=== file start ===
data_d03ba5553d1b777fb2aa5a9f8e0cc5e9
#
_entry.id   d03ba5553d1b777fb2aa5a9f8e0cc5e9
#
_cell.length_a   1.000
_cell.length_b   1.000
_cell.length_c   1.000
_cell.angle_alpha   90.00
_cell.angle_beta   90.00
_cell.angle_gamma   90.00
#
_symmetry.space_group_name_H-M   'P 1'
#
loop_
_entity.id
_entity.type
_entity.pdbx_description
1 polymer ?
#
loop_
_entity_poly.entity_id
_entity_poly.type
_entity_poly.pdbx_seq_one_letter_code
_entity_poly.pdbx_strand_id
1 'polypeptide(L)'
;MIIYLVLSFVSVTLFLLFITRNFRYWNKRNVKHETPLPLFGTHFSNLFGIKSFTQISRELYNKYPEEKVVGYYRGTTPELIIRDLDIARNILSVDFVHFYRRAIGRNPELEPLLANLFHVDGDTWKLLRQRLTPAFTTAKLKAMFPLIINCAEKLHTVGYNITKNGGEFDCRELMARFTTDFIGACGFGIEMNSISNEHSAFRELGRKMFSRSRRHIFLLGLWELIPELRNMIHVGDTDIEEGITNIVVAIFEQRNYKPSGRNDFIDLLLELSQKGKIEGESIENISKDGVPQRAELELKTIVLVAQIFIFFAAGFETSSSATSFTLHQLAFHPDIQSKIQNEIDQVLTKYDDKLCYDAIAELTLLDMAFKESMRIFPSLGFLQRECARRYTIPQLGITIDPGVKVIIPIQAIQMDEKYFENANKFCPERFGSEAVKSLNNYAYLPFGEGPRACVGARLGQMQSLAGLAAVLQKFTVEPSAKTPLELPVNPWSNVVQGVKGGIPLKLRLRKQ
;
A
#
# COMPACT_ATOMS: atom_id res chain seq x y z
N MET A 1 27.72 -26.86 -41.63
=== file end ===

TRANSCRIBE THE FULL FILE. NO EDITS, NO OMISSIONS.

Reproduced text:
data_d03ba5553d1b777fb2aa5a9f8e0cc5e9
#
_entry.id   d03ba5553d1b777fb2aa5a9f8e0cc5e9
#
_cell.length_a   1.000
_cell.length_b   1.000
_cell.length_c   1.000
_cell.angle_alpha   90.00
_cell.angle_beta   90.00
_cell.angle_gamma   90.00
#
_symmetry.space_group_name_H-M   'P 1'
#
loop_
_entity.id
_entity.type
_entity.pdbx_description
1 polymer ?
#
loop_
_entity_poly.entity_id
_entity_poly.type
_entity_poly.pdbx_seq_one_letter_code
_entity_poly.pdbx_strand_id
1 'polypeptide(L)'
;MIIYLVLSFVSVTLFLLFITRNFRYWNKRNVKHETPLPLFGTHFSNLFGIKSFTQISRELYNKYPEEKVVGYYRGTTPELIIRDLDIARNILSVDFVHFYRRAIGRNPELEPLLANLFHVDGDTWKLLRQRLTPAFTTAKLKAMFPLIINCAEKLHTVGYNITKNGGEFDCRELMARFTTDFIGACGFGIEMNSISNEHSAFRELGRKMFSRSRRHIFLLGLWELIPELRNMIHVGDTDIEEGITNIVVAIFEQRNYKPSGRNDFIDLLLELSQKGKIEGESIENISKDGVPQRAELELKTIVLVAQIFIFFAAGFETSSSATSFTLHQLAFHPDIQSKIQNEIDQVLTKYDDKLCYDAIAELTLLDMAFKESMRIFPSLGFLQRECARRYTIPQLGITIDPGVKVIIPIQAIQMDEKYFENANKFCPERFGSEAVKSLNNYAYLPFGEGPRACVGARLGQMQSLAGLAAVLQKFTVEPSAKTPLELPVNPWSNVVQGVKGGIPLKLRLRKQ
;
A
#
# COMPACT_ATOMS: atom_id res chain seq x y z
N MET A 1 27.72 -26.86 -41.63